Master of Science Dissartation

1.5 ka BP episode in the light of selected palaeoclimatic data in Central Europe



Supervising institution:


Agata Han

Krzysztof Markowicz, Fabian Welc

Uniwersyteckie Centrum Badań nad Środowiskiem Przyrodniczym i Zrównoważonym Rozwojem


This master's thesis attempts to connect with the 6th-century climate change in Central Europe, based on a wide spectrum of paleoclimatic data. This work is part of palaeoclimatological research, which shows that climate variability (especially the frequency of extreme events) has always had a huge impact on humanity. This thesis aims to present the scope of climate change in Central Europe in the 6th century and to try to identify its causes thanks to the correlation of geological data from lake cores with palaeoclimatic data from Central Europe.
Concerning the 1.5 ka BP climate anomaly, the biggest problem is the lack of syntheses in regional terms, especially for the area of ​​Central Europe. To fill this gap, the available data on palaeoclimatic and geoarchaeological anomalies of 1.5 ka BP were analyzed. The research material is the cores obtained from the sediments of Lake Radomno, which were subjected to geochemical and microstructural analysis. The results of these studies were compared with the results of re-analysis of records contained in palaeoclimatic data sets (Last Millennium Reanalysis (LMR) Project Global Climate Reconstructions Version 2 and PAGES2k Global 2,000 Year Multiproxy Database) for the last 2000 years.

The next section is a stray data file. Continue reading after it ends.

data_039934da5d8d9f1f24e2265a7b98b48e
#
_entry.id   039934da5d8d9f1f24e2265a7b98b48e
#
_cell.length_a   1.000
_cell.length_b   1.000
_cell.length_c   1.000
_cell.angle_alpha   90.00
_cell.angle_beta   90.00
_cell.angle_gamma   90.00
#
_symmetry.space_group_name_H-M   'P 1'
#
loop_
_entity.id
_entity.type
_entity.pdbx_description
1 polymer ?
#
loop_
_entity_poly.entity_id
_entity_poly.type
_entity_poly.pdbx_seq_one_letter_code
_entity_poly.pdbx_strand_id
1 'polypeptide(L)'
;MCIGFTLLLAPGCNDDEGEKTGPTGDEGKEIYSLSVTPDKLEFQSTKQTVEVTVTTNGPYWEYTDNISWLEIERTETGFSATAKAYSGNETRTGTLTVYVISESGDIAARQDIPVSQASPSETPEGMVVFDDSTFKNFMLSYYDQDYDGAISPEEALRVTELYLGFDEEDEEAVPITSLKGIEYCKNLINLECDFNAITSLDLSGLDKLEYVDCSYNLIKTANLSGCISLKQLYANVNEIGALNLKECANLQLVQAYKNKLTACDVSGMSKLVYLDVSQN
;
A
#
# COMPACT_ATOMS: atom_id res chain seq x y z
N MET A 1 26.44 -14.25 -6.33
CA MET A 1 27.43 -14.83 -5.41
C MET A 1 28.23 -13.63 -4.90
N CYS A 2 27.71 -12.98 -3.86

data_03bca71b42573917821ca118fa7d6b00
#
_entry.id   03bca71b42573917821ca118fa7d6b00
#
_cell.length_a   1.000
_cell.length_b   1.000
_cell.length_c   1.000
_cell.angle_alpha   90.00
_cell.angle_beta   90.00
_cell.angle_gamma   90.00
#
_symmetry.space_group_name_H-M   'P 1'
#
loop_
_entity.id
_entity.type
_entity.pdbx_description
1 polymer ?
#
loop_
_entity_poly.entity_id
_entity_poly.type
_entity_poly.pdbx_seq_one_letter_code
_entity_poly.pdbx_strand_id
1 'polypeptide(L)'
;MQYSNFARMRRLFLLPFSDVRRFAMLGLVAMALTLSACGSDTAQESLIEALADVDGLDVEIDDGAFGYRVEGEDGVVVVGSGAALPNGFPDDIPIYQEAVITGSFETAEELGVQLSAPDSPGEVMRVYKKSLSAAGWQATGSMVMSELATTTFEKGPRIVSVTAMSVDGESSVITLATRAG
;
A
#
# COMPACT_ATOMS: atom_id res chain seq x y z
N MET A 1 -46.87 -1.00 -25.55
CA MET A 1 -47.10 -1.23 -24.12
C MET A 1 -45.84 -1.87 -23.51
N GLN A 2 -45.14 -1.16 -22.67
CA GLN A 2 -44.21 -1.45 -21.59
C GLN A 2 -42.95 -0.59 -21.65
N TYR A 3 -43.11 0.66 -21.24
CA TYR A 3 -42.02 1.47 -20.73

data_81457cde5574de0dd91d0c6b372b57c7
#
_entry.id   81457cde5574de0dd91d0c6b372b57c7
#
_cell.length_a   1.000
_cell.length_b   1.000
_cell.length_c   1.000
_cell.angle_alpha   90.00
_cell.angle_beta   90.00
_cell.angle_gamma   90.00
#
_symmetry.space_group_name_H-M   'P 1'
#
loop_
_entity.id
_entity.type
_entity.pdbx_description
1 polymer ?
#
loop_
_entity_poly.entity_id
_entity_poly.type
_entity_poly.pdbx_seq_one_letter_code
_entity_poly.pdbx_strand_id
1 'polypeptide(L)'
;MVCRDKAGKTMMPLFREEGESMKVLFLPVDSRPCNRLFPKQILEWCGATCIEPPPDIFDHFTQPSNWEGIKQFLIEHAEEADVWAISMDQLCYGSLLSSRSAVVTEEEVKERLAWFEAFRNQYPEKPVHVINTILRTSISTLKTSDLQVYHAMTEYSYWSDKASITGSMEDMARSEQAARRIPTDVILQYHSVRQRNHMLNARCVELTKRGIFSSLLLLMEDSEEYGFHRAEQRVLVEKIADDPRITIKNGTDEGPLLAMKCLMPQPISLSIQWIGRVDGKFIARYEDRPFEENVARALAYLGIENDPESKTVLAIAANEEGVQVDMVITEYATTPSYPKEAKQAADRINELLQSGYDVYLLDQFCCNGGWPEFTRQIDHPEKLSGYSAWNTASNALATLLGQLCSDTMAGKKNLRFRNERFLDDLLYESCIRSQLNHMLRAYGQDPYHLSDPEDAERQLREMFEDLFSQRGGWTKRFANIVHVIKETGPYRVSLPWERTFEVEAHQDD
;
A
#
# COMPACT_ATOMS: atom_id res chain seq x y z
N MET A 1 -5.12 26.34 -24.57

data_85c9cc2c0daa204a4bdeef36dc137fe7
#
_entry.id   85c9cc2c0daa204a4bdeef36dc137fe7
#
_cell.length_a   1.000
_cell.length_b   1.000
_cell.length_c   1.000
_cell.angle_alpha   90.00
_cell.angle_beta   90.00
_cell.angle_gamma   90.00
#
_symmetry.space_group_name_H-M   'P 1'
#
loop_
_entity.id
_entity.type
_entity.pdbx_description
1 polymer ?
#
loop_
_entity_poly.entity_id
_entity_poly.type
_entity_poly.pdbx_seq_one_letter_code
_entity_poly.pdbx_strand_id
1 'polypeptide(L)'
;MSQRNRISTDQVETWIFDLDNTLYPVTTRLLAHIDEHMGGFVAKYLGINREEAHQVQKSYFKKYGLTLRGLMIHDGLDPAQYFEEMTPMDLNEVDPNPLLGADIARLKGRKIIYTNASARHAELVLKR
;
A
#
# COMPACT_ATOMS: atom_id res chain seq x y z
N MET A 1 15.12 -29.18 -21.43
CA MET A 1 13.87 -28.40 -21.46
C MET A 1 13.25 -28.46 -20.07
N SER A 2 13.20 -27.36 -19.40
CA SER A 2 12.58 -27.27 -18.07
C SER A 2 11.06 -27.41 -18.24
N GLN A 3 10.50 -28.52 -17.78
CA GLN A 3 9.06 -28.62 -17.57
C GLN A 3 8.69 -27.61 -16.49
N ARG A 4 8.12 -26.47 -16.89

The study of lake cores showed that in the Masurian Lake District during the 1.5 ka BP episode, a colder and wetter climatic phase occurred, corresponding to the global cooling episode. The research confirms the thesis that in the mid-6th century, a cold and wet episode took place in the Masurian Lake District. There is also no doubt that, from the perspective of the collected data, this was a climatic event unheard of in previous periods.
The data analysis based on the results of the climate re-analysis also showed that there was a climate anomaly at that time. The data indicate a dry and cool period of several years. However, the amplitude of the temperature drop is small and reaches approx. 0.3 oC, as is the amplitude of precipitation, which is approx. 10 mm / year.
All the collected and processed data confirm that the 1.5 ka BP episode also occurred in the area of ​​Warmia and Mazury, but for a comprehensive and more precise description of the climate phenomena that took place then, more data is needed from both palaeoclimatic databases and research allowing to obtain further proxy data. From the perspective of the collected data, it is visible that the climatic event defined as the 1.5 ka BP anomaly was an exceptional phenomenon in the last 2000 years.